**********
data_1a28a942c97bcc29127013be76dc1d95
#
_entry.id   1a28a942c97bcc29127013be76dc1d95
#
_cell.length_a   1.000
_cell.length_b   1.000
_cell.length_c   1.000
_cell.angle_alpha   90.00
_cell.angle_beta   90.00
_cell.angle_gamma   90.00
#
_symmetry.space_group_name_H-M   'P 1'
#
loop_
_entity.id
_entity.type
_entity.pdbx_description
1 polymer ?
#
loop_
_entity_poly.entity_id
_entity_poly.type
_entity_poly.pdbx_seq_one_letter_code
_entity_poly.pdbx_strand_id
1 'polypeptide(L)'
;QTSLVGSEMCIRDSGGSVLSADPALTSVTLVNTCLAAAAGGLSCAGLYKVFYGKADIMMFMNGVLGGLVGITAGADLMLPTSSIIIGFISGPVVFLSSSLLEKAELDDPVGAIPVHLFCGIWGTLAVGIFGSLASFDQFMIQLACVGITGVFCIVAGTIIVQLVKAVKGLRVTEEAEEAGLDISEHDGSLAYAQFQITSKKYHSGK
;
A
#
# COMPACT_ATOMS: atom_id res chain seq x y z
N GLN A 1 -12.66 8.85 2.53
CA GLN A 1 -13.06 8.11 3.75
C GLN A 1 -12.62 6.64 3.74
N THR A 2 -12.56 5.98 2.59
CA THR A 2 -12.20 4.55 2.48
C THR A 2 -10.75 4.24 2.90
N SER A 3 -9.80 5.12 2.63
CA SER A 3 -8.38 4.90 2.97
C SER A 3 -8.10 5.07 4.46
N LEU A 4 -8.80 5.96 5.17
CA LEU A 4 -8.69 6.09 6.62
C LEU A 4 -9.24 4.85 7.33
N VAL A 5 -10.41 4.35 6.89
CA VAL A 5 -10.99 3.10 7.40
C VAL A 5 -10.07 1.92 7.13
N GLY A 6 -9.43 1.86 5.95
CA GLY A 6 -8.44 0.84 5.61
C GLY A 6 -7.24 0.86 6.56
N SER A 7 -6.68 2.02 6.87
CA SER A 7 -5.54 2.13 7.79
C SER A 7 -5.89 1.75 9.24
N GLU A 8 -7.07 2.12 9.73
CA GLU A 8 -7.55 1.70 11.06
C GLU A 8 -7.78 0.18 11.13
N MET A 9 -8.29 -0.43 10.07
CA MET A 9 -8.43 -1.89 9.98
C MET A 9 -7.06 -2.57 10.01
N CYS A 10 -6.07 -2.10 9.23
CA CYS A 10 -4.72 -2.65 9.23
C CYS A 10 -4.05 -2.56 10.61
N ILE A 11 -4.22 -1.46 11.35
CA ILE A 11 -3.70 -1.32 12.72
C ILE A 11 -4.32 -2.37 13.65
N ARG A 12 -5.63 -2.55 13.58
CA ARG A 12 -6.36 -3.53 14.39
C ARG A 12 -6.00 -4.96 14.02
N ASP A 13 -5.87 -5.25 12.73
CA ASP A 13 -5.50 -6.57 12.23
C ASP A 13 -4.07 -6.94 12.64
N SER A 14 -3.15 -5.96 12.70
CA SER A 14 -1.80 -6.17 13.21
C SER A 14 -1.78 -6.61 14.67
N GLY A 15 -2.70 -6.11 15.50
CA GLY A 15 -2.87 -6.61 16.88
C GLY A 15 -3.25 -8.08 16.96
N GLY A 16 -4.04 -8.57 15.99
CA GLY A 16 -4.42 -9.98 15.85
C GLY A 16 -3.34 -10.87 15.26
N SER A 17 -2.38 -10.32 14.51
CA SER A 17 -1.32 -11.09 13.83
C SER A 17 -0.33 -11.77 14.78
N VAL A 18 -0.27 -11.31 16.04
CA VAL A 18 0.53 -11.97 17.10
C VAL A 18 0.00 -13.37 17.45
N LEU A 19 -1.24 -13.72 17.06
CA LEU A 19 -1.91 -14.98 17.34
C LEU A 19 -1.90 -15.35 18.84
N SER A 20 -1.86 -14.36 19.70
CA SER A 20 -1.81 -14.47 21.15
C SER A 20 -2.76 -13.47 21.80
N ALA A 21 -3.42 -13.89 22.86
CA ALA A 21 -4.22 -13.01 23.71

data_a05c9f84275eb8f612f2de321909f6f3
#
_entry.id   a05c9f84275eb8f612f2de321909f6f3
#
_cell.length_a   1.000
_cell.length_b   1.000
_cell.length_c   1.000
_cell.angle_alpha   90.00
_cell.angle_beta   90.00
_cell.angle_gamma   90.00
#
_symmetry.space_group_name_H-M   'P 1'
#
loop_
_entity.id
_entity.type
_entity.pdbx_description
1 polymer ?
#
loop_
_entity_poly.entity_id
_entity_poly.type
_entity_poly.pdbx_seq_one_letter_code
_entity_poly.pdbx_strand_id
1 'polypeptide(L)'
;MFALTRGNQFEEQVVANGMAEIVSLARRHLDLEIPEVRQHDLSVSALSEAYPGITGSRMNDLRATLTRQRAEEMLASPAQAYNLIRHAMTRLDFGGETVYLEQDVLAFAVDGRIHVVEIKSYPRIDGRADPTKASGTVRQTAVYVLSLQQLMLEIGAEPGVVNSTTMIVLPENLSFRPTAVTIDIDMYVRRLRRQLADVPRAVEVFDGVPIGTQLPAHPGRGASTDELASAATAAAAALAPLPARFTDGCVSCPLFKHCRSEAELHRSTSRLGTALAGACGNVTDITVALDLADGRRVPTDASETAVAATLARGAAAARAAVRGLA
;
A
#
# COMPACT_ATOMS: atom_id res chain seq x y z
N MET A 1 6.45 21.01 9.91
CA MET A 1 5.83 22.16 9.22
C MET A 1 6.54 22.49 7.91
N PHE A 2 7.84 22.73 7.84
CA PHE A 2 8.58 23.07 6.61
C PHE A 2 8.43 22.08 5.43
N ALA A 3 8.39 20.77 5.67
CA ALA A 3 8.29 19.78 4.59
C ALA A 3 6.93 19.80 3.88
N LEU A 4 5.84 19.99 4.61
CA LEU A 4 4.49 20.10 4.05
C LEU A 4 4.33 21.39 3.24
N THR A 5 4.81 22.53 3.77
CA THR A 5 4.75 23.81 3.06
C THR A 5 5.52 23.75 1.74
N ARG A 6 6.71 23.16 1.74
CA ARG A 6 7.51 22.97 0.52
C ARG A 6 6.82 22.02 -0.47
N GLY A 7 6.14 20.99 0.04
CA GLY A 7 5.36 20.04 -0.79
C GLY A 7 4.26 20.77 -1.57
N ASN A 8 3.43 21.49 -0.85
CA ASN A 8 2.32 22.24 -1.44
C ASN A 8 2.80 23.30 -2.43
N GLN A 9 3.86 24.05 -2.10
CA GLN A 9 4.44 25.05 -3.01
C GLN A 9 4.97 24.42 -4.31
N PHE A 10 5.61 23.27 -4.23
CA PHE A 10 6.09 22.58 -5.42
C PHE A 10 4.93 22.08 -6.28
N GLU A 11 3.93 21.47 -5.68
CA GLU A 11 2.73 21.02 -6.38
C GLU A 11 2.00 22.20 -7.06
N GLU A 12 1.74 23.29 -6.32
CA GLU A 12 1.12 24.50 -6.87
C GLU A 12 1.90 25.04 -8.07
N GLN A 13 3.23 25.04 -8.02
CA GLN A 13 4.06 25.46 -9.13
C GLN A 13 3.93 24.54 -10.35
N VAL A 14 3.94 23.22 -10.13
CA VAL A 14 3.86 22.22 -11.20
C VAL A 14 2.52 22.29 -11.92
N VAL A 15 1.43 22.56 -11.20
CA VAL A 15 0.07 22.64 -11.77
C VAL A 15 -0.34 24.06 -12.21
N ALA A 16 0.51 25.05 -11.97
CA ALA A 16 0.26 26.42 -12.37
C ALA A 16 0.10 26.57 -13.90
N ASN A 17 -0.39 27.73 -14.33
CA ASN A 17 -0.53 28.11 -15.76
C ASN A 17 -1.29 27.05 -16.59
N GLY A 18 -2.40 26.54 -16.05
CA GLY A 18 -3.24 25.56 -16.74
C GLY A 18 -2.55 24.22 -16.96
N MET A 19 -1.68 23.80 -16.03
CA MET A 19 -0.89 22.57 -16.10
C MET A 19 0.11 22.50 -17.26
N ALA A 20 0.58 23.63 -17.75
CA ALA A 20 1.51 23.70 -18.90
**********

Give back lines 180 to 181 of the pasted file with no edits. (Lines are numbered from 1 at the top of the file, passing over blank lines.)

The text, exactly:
N ALA A 20 0.58 23.63 -17.75
CA ALA A 20 1.51 23.70 -18.90